34. Here in the case it is not on account of delay in bringing of the suit, the suit is held to be barred by limitation, but it is on account of limitation of three years expiring from the date when the appellant got the knowledge that respondent has refused to perform his part of contract, by refusal of the notice. Therefore, this judgment is also not of any help to the appellant.
35. The last submission advanced by learned counsel for the appellant is that no specific plea was raised in the written statement by the respondent that the suit was barred by limitation. It is submitted that since the issue of limitation is mixed question of fact and law, there should have been specific pleading in the written statement. In the absence thereof, the suit cannot be dismissed as being barred by limitation. To support this submission, learned counsel for the appellant has placed reliance on the judgment of the Madras High Court, in the case of Tamil Nadu Small Industries Development Corporation Ltd -vs- P. Kalvathy Sukumar (2015(2) L.W.438). The facts of the said judgment, however, reveal that, in that case, the trial Court had decreed the specific performance of the contract. The Appellate Court has upheld the said decree. Only in the Second Appeal, the contention was raised that the suit is barred by limitation. Hence, it was held that, as the question of limitation is not a pure question of law, but it is a mixed question of law and fact, there has to be specific pleading and as such it cannot be allowed to be raised in the Second Appeal.
36. Herein in the case, the trial Court has framed the issue and from the record it appears that it was the most contested issue before the trial Court. Even in the First Appeal also, this issue was pressed and argued at length. Therefore, it is not a case that for the first time in the Second Appeal, this issue of limitation is being raised. Thus, if both the parties have proceeded with the trial, knowing fully that the issue of limitation is framed and that issue is decided by both the Courts below on the basis of the evidence adduced before it, then there is hardly any substance in the contention that there was no specific plea of limitation raised in the written statement of respondent.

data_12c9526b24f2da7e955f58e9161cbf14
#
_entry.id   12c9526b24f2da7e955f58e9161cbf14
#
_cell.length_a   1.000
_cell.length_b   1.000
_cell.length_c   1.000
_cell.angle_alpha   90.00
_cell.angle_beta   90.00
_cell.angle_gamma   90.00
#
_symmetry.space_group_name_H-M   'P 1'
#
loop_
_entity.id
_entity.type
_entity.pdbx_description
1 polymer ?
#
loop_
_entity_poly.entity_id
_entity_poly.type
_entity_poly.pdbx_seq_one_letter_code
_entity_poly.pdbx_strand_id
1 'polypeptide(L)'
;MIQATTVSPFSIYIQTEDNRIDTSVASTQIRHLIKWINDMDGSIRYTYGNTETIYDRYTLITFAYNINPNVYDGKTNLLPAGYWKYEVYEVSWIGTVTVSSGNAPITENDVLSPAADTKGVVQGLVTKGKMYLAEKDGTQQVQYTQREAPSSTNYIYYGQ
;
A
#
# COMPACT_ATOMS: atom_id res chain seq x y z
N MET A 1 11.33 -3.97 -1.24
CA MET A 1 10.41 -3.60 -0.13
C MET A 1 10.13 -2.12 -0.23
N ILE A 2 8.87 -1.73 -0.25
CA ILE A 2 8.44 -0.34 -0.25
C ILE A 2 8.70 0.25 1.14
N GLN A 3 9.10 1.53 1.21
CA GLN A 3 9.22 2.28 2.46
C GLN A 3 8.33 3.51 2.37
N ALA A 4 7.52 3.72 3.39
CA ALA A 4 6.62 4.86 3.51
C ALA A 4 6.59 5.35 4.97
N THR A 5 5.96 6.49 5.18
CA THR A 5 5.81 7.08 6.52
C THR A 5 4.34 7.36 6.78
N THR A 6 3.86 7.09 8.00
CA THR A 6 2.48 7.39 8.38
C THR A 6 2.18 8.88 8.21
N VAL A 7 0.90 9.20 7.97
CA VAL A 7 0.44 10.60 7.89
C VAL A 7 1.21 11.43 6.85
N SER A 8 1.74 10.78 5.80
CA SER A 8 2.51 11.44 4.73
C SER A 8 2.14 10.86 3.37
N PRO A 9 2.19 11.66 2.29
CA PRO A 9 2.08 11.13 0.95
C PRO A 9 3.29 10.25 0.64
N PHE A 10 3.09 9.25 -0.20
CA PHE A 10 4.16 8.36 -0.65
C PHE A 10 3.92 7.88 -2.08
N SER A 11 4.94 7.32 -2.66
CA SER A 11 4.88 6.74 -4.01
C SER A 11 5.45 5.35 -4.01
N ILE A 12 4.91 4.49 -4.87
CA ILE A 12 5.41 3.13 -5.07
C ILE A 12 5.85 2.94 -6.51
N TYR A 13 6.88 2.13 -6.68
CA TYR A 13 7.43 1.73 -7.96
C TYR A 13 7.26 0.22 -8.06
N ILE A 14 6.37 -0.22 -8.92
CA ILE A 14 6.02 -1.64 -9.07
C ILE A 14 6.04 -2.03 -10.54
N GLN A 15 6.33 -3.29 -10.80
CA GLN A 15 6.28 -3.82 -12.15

37. Moreover, as per Section 3 of the Limitation Act, it is for the Court to decide whether the suit is within limitation or otherwise. Even in the absence of such pleading in the written statement, if the trial Court has framed the issue and when both the trial Court and appellate Court, had on the basis of the evidence adduced before it and in the light of the submissions advanced by the learned counsels for both the parties, decided the same, in the Second Appeal, this contention cannot be accepted.
38. Thus, as regards the issue of limitation, in my considered opinion, both the trial Court and Appellate Court, have rightly held that the suit is not filed within three years from the date of refusal of the notice. Hence, as per the cause of action stated in the plaint itself, the suit is barred by limitation.
39. Now coming to the second question regarding readiness and willingness on the part of the appellant to perform his part of the contract. In this respect also, in my considered opinion, the finding of both the Courts below is unassailable.
40. Section 16(3) of the Specific Relief Act 1863, mandates that plaintiff's readiness and willingness to perform his part of the contract must be averred and proved. Here in the case the entire plaint is silent about the appellant's readiness and willingness to perform his part of contract. In the absence of such pleading, which is always crucial for the suit for specific performance of the contract, on this sole ground itself, the suit becomes liable for dismissal, as held by the Apex Court in the number of it's pronouncements, including the recent one in the case of Padmakumari & Ors -vs- Dasayyan and ors (2015(8) SCC 695).